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I'm attempting to decrypt an S/MIME email (sent originally via Outlook), and to do that, I'm using the bouncycastle API. I'm running into a snag, though.

I have, in the Windows certificate store, the certificate for the recipient. I had previously used it to send a signed and encrypted email to the other party, and they in turn used it to send me an encrypted reply. I then exported the certificate (with private key) as a .pfx file, and I loaded this pfx file into a Java KeyStore. It doesn't work, however, and I suspect that's because the subject key identifiers don't match.

Here's the code I'm using to get the subject key id from the KeyStore:

KeyStore ks = KeyStore.getInstance("PKCS12");
char[]   pw = "password".toCharArray();

ks.load(new FileInputStream("d:\\cert_priv_key.pfx"), pw);

Enumeration en = ks.aliases();

while( en.hasMoreElements() )
    String alias = (String)en.nextElement();

    if( ks.isKeyEntry(alias) )
        Certificate[]   chain = ks.getCertificateChain(alias);
        X509Certificate cert  = (X509Certificate)chain[0];

        byte[] id = cert.getExtensionValue("");

        System.out.println("  " + toHex(id));

This prints out the following key identifier:

04 16 04 14 88 ed bb 7c 64 7b 41 63 48 0a 24 40 2b 3c d0 78 72 3c 30 b3

When I check the Windows certificate store, however, the key identifier is different:

88 ed bb 7c 64 7b 41 63 48 0a 24 40 2b 3c d0 78 72 3c 30 b3

The KeyStore returns an extra 4 bytes in the front (the subject key identifier should be the 160-bit SHA1 hash of the key, and therefore 20 bytes long, correct?).

Even more confusing is the fact that when I parse the S/MIME email using the bouncycastle API, and go through the recipients (SMIMEEnveloped.getRecipientInfos().getRecipients()), the only recipient returned (there should be only one) has this subject key identifier:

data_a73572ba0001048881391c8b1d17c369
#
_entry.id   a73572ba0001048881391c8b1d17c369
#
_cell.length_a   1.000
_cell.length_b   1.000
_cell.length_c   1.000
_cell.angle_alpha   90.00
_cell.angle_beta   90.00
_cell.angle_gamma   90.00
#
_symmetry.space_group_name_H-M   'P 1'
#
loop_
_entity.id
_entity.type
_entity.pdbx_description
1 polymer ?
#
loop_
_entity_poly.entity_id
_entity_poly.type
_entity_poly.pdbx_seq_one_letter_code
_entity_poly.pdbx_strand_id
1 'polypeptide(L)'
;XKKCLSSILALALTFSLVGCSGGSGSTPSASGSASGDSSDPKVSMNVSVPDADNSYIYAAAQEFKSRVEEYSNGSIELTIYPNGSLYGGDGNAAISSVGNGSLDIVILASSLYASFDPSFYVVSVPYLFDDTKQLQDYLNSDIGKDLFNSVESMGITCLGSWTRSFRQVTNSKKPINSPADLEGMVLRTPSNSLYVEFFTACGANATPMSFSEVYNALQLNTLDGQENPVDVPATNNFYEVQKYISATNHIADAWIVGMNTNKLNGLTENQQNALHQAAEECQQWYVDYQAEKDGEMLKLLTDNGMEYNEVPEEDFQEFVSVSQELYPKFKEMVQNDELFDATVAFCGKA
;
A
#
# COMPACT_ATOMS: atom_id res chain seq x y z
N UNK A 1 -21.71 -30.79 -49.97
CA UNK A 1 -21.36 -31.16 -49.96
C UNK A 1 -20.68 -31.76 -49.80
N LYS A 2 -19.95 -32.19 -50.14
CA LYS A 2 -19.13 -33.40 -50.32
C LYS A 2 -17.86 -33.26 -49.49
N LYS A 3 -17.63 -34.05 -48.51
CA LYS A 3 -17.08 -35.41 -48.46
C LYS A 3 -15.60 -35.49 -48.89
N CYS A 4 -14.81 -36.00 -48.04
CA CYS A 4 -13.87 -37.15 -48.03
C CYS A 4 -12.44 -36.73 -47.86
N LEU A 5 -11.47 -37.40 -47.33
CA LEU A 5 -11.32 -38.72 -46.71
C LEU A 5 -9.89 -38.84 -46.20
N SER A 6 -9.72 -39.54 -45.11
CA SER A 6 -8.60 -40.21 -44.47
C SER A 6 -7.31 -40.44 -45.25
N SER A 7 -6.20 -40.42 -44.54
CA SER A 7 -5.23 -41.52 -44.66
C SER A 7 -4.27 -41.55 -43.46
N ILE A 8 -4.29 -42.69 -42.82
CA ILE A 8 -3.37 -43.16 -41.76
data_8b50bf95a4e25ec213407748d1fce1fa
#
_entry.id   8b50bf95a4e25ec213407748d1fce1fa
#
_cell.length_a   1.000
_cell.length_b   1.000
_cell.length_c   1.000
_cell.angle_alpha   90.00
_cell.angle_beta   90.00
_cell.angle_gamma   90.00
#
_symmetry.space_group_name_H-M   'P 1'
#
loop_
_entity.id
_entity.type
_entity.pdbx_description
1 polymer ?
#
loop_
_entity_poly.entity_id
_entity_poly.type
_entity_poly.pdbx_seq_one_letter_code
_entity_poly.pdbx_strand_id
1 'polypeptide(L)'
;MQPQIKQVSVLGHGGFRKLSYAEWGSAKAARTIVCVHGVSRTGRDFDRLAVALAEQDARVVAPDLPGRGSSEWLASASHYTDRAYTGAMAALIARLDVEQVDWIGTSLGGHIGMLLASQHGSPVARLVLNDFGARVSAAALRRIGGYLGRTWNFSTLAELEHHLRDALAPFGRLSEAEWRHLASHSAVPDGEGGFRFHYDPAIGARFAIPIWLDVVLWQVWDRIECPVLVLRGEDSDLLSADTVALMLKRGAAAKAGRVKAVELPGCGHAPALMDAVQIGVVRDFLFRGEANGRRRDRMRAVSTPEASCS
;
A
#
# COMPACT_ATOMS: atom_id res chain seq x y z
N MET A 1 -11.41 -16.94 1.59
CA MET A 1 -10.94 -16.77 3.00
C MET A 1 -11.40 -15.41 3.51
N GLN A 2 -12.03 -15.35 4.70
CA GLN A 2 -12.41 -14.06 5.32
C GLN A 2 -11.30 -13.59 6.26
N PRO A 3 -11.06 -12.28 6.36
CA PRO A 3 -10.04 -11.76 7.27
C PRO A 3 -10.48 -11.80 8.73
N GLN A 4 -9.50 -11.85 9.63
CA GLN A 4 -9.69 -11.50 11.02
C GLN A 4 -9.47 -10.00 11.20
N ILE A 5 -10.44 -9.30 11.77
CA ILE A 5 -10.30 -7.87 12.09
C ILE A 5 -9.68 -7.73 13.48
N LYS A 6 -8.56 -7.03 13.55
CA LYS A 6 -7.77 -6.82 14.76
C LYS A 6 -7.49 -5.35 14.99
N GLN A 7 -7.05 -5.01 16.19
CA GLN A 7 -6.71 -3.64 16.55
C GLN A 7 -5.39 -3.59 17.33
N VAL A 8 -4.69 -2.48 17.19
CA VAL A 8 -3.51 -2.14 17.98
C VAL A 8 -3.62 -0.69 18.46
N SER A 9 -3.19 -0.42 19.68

04 14 88 ed bb 7c 64 7b 41 63 48 0a 24 40 2b 3c d0 78 72 3c 30 b3

... it has only two extra bytes, not four, and I assume this is why I'm unable to decrypt the email with the certificate.

Why do none of these subject key identifiers match up? What am I doing wrong?

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2 Answers 2

up vote 10 down vote accepted

All these answers are consistent if you understand all the specs, but of course that means they are confusing if you don't. The first place to look is in RFC 5280, section In this case method (1) is used. Next, look at section A.2 at the definition of KeyIdentifier. It is defined as an OCTET STRING. Now look at how an ASN.1 OCTET STRING should be encoded. It should start out with hex 04 followed by the length in bytes (20 bytes, or 14 hex) followed by the actual octet string (the SHA1 hash). So the contents of the extension should be

04 14 88 ed bb 7c 64 7b 41 63 48 0a 24 40 2b 3c d0 78 72 3c 30 b3

Finally, look at the ASN.1 definition of Extension. It says that the extension value must be encoded as an OCTET STRING. In the case of this particular extension, the net effect is that is get encoded twice in a row as an OCTET STRING. At this level the OCTET STRING is the previous OCTET STRING which includes the two header bytes 04 14, so the length is hex 16, and the encoding is

04 16 04 14 88 ed bb 7c 64 7b 41 63 48 0a 24 40 2b 3c d0 78 72 3c 30 b3

This is the value returned by the X509Extension.getExtensionValue() method. Now the interesting part of the key id is just the SHA1 hash which start with 88, so this is what the Windows utility displays. Obviously the bouncycastle method you are using displays the extension without doing additional decoding.

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Wow, excellent information. –  Mark Jun 30 '11 at 14:54
I was able to decrypt the email by using the private key directly, but I still can't get it to work using non-deprecated methods. My guess is that X509Extension.getExtensionValue() should be stripping one layer of encoding from the value when it returns it. That would make it match. –  Mark Jun 30 '11 at 15:20
Also I assume you meant ... "additional decoding"? –  Mark Jun 30 '11 at 15:21
@Mark: Good catch, edited. –  GregS Jun 30 '11 at 23:42
@Mark: re stripping a layer off. Originally that is what I thought but after a little consideration I now think getExtensionValue() does the correct thing. –  GregS Jun 30 '11 at 23:46

Is the S/MIME message created by Outlook 2010?

if so see http://bouncy-castle.1462172.n4.nabble.com/Re-ReadEncryptedMail-sample-and-SubjectKeyIdentifier-instead-of-IssuerSerial-Outlook-2010-Hack-td3042968.html and https://bugzilla.mozilla.org/show_bug.cgi?id=559243 for more info

Martijn Brinkers

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No, that doesn't seem to be the issue here. There is definitely a SubjectKeyIdentifier, it just doesn't match up with what the certificate has. –  Mark Jul 1 '11 at 1:59

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